Charles Sturt University ecologists back aerial culling of alpine brumbies

Removing wild horses from the Snowy Mountains for rehoming is more stressful and cruel than shooting them from the air according to three ecologists who have joined a national group of scientists calling for a rapid cull of the brumbies.

Charles Sturt university scientists Professor David Watson, Dr Dale Nimmo and Dr Alison Skinner, have joined 40 other senior scientists writing to NSW Premier Mike Baird about the urgent need for an aerial cull.

Submissions on the latest wild horse management plan closed in mid-August.

The Office of Environment and Heritage proposes to reduce the wild horse population from 6000 to less than 3000 horses in five to 10 years, and 600 horses within 20 years.

The strategy includes mustering, trapping, ground shooting and fertility control.

The park includes Australia's highest mountain, Mount Kosciuszko, outstanding scenery, landscapes and Aboriginal and historic cultural heritage values, and plants, animals and ecological communities only found in the park or Australian Alps.

Scientists from the ANU and University of Canberra are among the group who point out over the past five years, only 450 horses have been removed annually from the national park. They say aerial culling is not part of the management plan, but is the most humane and effective method.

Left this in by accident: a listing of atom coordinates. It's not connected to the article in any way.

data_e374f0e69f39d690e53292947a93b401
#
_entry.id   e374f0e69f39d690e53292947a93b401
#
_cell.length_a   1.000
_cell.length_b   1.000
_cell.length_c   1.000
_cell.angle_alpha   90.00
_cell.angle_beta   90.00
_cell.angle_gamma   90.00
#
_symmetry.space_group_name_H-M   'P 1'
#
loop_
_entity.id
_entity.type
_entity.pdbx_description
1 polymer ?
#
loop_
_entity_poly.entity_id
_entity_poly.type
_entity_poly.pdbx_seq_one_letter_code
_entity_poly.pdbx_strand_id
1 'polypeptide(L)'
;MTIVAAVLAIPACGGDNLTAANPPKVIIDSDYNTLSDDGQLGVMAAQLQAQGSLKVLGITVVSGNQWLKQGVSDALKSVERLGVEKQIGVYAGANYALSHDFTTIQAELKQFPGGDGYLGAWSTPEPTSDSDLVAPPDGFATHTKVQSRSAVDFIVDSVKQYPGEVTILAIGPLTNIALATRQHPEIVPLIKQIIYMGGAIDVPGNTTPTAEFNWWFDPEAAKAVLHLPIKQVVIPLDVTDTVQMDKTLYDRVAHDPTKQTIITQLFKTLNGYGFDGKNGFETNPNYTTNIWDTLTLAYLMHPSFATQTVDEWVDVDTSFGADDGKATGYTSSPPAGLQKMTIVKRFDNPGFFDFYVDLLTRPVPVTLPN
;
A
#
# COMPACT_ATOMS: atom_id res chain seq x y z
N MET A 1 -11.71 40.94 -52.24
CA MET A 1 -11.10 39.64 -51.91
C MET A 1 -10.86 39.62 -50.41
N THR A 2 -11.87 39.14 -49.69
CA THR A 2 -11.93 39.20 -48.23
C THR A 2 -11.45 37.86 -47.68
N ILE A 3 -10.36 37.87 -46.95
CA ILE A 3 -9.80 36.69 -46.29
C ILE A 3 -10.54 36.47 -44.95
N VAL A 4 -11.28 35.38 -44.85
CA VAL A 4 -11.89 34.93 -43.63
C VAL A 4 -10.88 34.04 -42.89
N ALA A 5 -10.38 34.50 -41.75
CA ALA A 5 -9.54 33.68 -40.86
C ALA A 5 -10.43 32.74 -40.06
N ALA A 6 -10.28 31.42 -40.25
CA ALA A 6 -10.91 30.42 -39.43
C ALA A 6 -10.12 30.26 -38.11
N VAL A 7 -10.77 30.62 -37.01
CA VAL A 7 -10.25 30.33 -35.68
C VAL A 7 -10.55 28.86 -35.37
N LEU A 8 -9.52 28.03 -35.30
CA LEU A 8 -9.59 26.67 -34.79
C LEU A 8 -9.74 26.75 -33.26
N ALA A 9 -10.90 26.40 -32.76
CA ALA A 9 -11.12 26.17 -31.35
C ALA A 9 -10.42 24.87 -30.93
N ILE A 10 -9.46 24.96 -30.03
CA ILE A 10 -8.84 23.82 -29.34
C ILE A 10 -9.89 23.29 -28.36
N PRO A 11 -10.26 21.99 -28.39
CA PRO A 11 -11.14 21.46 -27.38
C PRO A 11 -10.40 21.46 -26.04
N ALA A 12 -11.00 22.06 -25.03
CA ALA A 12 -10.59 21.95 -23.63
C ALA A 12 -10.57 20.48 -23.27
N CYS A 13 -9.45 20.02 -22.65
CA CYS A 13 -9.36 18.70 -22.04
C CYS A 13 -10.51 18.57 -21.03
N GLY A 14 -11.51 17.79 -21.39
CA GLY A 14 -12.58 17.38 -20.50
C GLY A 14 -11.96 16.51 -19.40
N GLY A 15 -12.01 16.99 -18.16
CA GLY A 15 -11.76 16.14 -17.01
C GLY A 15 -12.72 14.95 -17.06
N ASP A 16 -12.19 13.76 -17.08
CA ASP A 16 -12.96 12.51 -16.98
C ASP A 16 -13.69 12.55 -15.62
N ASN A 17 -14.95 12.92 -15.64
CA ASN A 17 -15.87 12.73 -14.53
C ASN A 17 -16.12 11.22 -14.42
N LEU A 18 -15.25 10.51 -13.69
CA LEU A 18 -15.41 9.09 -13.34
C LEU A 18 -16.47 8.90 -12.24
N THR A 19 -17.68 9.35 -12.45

They say horses are introduced and have been around for about 200 years. They threaten species and ecosystems such as the endangered corroboree frog and alpine she-oaks, which have lived more than a million years in the Snowy Mountains.

Of an estimated 3183 horses removed since 2002, only 18 per cent were rehomed. The remaining 82 per cent of horses went to abattoirs after a long and stressful journey, say the scientists.

Professor Watson said despite being outlawed in NSW in 2000, aerial shooting was the most humane and effective way to reduce horse numbers.

"Scientists have demonstrated how wild horses destroy native plants and animals by trampling and grazing, polluting alpine streams and spreading noxious weeds," Professor Watson said.

"Because our national parks take such a small area we should dedicate those areas to just native species. Feral horses don't belong in this internationally significant reserve."

Opponents of culling wild horses say the animals are part of their heritage.

According to the National Parks and Wildlife Service, Europeans brought horses into the the Snowy Mountains in the 1830s, grazing of cattle and sheep soon followed and continued for more than 150 years. Horses were essential for anyone living in the mountains, for travel and for moving stock.

At times, domesticated horses would escape or were purposely released during drought or to improve the quality of mobs, and wild horses quickly became established in the mountains, including areas that are now within the park.

The story Charles Sturt University ecologists back aerial culling of alpine brumbies first appeared on The Sydney Morning Herald.

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